Representative Kraig Powell (Republican – Heber) has not been one to shy away from the Zion Curtain debate. Last year, Powell advanced legislation that would have effectively torn down the the barrier between those preparing alcoholic beverages and those consuming those beverages in restaurant settings.
That legislation would advance out of committee by an extremely tight 8-7 vote before dying on the House floor.
This year, Powell is hoping to make it even further with upgraded legislation that tears down the Zion Curtain and creates a Zion Notice in its place.
HB 339 – Alcoholic Beverage Service Amendments would return the state to its pre- Zion Curtain days by formally stating that “a full-service restaurant [liquor] licensee is not required to have a separate storage or dispensing area.” The catch, however, is that a conspicuous sign must be displayed that says “Notice: This establishment prepares and dispenses alcoholic products in public view.”
It seems odd to state that a sign telling people that a bar serves alcohol is a step forward in Utah alcohol policy, but that just speaks to how backward the Zion Curtain truly is.
From an outsiders perspective, the Zion Curtain is the most symbolic monument the state could erect to show how out of touch it is with the rest of the nation. From an internal perspective, casual drinkers (as the ones who would order a drink at a family restaurant generally are) are reminded of just how out of touch policy makers are when it comes to alcohol policy.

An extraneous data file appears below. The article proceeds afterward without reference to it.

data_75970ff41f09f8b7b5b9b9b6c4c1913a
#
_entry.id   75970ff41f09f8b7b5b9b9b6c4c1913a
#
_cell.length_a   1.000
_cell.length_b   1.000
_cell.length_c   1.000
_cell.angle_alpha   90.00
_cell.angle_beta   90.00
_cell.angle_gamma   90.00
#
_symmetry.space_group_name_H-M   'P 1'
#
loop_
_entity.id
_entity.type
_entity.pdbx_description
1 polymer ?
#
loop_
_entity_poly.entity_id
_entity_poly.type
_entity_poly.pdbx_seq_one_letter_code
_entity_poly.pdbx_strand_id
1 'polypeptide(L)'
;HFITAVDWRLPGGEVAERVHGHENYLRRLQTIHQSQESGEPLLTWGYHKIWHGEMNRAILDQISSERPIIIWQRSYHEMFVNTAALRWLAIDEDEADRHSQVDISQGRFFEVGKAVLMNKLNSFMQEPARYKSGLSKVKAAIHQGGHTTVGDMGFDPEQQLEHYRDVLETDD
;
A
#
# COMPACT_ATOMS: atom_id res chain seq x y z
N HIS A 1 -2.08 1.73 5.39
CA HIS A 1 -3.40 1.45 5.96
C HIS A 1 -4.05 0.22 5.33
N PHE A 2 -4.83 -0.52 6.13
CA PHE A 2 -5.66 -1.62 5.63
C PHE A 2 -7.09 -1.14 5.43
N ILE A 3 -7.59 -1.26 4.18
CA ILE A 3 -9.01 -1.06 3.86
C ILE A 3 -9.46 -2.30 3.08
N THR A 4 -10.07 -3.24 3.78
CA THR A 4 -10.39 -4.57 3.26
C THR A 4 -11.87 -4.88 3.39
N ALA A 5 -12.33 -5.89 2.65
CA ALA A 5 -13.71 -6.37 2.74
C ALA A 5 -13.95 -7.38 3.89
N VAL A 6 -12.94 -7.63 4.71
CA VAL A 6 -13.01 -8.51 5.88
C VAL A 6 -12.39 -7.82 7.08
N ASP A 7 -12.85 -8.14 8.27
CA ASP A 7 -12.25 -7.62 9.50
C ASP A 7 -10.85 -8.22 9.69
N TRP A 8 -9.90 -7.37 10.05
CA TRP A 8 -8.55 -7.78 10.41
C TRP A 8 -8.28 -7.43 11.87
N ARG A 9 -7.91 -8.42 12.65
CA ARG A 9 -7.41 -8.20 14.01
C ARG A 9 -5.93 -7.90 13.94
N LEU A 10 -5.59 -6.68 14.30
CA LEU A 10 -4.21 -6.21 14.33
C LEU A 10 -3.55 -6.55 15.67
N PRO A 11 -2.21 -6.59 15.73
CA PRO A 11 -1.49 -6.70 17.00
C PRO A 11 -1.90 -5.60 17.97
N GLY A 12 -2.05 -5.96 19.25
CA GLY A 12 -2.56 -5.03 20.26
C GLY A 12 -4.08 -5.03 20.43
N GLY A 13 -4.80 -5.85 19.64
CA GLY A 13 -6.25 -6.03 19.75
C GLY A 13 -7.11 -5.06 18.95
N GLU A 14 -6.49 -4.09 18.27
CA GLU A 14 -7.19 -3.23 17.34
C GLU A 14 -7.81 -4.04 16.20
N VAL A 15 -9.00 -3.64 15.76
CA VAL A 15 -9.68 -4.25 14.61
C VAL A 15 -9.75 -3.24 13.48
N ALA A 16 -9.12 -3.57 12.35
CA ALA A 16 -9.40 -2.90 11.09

The annoyance of the Zion Curtain is that, one isn’t certain that the drink that is being prepared contains the alcohol being requested – increasing the possibility of cheating and theft. The fear of the Zion Curtain is that someone doesn’t see their drink being prepared, increasing the odds of a drink being drugged.
Some have argued that the existence of Zion Curtains somehow protects children from the allure of alcohol – however this argument ignores both a parent’s ability to parent and the LDS culture that generally drives down underage drinking rates. Parents who don’t ask what their children are doing and who they are doing it with will create kids more likely to drink – kids seeing a Long Island Iced Tea being served at a Chili’s will promptly return to their Diet Coke. It is the taboo that makes it appealing, not the preparation.
There is no proof that the Zion Curtain is effective at preventing underage drinking (the primary argument for curtains) – but there is proof that Zion Curtains cost money and make Utah look even more backwards to the national and international community.
The status quo of no Zion Curtains worked fine, however, based on the response Powell received last year, it is clear that there is no political will to return to the pre Zion Curtain days. A sign, as silly as it may be in holistic terms, is a more reasonable accommodation that allows parents to make a decision before sitting down at a restaurant with their family while simultaneously posing little financial burden on businesses.
Nationally, Powell’s bill would be absurd…but in Utah it is a reasonable compromise that should pass.
To contact Representative Powell, click here or call 435-654-5986.
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